Chichen Itza

The most famous, the most extensively restored and by far the most visited of all Maya sites, Chichén Itzá lies conveniently along the main highway from Mérida to Cancún, a little more than 200km from the Caribbean coast. A fast and very regular bus service runs all along this road, making it perfectly feasible to visit as a day’s excursion from Mérida, or even as a day out from Cancún, as many tour buses do. But both to do the ruins justice and to see them when they’re not entirely thronged with tourists, an overnight stop is well worth considering – either at the site itself or, less extravagantly, in the nearby village of Pisté or in Valladolid, which is both convenient and inexpensive.

chichen-itza-
Chichén Itzá is also just a few short hours from Akumal and one of the largest ancient Mayan cities in the north-central Yucatan. The first large- scale archaeologial investigations began in 1924 and were conducted for 20 years by the Carnegie Institution. Chichen Itza means “opening of the wells of the Itza”. Chichen Itza has many elaborate structures, the most impressive being “El Castillo”, the Great Ball Court, Temple of the Warriors and The Caracol. Plan to spend the day at this site. Wear your hiking boots and go early in the morning, as it can get very hot and humid later in the day.
Climbing the Great Pyramid of Kulkulkan or El Castillo, is no longer allowed. Neither is climbing up the Temple of the Warriors. The route into the smaller pyramid inside the Great Pyramid is also closed.
Many visitors choose to visit the site as a day-trip from either Merida or Cancun, but this leaves little time to explore the ruins. Also, it means arriving at the hottest part of the day. The trick is to overnight at one of the hotels near the ruins, which means that you get the ruins almost to yourself in the morning!

Accommodation:

Visitors to Chichén Itzá have a choice of staying in a handful of more expensive hotels immediately east of the ruins (all but one are on the short access road off Hwy-180, signposted “Zona Hotelera”), or along the main street in the town of Pisté, to the west of the site. In Pisté, most hotels are on the main road, between the village and the ruins, so it’s easy to shop around for the best deal – though quality can be low and occupancy high; the reliable posadas have only a few rooms apiece.

Yucatan

The three states that comprise the Yucatán Peninsula – Campeche, Yucatán and Quintana Roo – are among the hottest and most tropical parts of Mexico, though they lie further north than you might imagine: the capital of Yucatán state, Mérida, is actually at a higher latitude than Mexico City.

Until the 1960s, when proper road and rail links were finally completed, the Yucatán lived out of step with the rest of the country and had almost as much contact with Europe, Cuba and the US as with central Mexico, resulting in a very distinct culture. Tourism has since made major inroads, especially in the north around the great Maya sites, such as Chichén Itzá, and on the Quintana Roo coast, where development has centred on the “superresort” of Cancún and the islands of Mujeres and Cozumel, but is now shifting to the so-called Riviera Maya, the stretch of beachfront that includes Playa del Carmen and Tulum. But away from the big centres, especially in the south, where towns are sparsely scattered in thick jungle, there’s still a distinct pioneering feel. In northern Yucatán state, the landscape is relatively spare: shallow, rocky earth gives rise to stunted trees, and underground springs known as cenotes are the only source of water. Campeche state, by contrast, boasts a huge area of tropical forest, the Calakmul Biosphere Reserve – though the trees are being thinned in places for cattle ranching and timber.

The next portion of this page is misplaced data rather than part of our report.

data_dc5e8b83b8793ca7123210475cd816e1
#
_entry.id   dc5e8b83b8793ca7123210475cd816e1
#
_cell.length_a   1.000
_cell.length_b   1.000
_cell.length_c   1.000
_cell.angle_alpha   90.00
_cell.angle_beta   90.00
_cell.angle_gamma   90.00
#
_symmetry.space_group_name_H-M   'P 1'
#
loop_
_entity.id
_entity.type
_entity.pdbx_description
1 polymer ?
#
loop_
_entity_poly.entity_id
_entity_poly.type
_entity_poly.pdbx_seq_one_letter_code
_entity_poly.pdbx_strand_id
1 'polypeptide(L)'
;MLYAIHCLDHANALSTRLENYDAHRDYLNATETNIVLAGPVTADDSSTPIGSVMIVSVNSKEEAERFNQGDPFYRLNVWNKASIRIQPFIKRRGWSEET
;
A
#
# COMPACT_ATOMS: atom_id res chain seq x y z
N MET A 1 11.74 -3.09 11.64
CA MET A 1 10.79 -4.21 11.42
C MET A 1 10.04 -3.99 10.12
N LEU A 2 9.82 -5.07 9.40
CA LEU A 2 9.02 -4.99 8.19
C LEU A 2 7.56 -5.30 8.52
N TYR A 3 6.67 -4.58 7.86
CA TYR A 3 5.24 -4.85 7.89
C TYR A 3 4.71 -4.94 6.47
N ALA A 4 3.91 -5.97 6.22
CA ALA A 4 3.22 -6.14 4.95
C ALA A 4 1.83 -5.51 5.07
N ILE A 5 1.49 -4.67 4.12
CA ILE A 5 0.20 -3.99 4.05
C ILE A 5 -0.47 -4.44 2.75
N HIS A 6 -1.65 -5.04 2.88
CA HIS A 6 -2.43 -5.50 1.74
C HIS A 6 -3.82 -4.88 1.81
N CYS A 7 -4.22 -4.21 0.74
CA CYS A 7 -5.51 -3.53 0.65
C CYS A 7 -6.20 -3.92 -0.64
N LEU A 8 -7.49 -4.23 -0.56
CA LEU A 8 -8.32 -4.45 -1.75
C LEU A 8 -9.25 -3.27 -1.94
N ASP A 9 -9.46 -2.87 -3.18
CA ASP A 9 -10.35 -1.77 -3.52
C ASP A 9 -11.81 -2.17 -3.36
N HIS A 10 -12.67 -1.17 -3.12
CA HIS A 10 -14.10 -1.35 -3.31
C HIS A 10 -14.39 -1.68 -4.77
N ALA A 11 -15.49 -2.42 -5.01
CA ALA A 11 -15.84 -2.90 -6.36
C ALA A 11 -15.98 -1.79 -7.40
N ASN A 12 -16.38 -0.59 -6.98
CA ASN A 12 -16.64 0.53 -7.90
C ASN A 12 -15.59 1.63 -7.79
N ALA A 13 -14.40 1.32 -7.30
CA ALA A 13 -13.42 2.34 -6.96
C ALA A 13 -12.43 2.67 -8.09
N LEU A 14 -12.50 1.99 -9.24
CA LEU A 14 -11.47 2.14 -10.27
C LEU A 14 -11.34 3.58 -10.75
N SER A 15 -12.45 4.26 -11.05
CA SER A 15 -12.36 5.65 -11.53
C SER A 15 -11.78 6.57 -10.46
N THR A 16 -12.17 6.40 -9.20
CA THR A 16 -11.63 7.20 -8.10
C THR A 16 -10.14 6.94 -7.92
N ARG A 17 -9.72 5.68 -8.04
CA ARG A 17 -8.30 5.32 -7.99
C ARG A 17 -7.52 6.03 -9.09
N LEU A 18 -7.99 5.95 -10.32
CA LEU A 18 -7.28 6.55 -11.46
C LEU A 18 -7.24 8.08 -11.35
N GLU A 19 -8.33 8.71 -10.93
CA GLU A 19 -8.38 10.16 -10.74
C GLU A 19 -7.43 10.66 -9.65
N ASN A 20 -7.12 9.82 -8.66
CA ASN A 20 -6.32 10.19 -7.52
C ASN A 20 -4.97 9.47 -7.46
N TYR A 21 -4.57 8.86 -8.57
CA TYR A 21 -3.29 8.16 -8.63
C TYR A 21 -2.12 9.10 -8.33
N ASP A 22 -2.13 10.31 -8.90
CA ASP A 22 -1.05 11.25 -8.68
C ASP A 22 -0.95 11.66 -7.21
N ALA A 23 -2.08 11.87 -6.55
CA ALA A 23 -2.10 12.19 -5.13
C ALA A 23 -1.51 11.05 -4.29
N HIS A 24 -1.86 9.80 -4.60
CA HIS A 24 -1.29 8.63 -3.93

The entire peninsular coastline is great for spotting wildlife – notably turtles at the Sian Ka’an Biosphere Reserve in Quintana Roo and flocks of flamingoes at Celestún and Río Lagartos in Yucatán – but the most spectacular, white-sand beaches line the Caribbean coast, where magnificent offshore coral reefs form part of the second largest barrier reef system in the world.

Yucatan beaches

The Yucatan is full of beaches.

Caught between the relentless beat of progress and the echoing shouts of tradition, the Yucatán Peninsula stands at a crossroads. On one side you have the brawny mega-resorts like Cancún and Playa del Carmen with their oft-preposterous pomp and circumstance.
On the other are the proud, steadfast traditions of the Maya, the mystery of the ceremonial centers created by their ancestors, and the Old World allure of colonial masterpieces such as Mérida and Campeche. And in between, on every peroxide­-blonde beach and every patch of jungle still echoing with the roars of howler monkeys, beats the heart of Ixchel, the earth goddess, marveling at her remarkable creation.
Despite overzealous development, the natural beauty of the Yucatán abides, and with it, the reverberations of civilizations past. Set in a vast, jungle-swathed natural reserve, the pyramids of Calakmul are a prime example of nature and ancient history in perfect harmony.
Far more famous and crowded – but absolutely unmissable nonetheless – are the ruins of wondrous Chichén Itzá, seventh modern wonder of the world. There’s a Maya ruin near Xcalak, too, although that’s probably not the reason you’d be visiting – this tiny beach town in the middle of nowhere has another attraction: its absolute isolation from the tourist trail…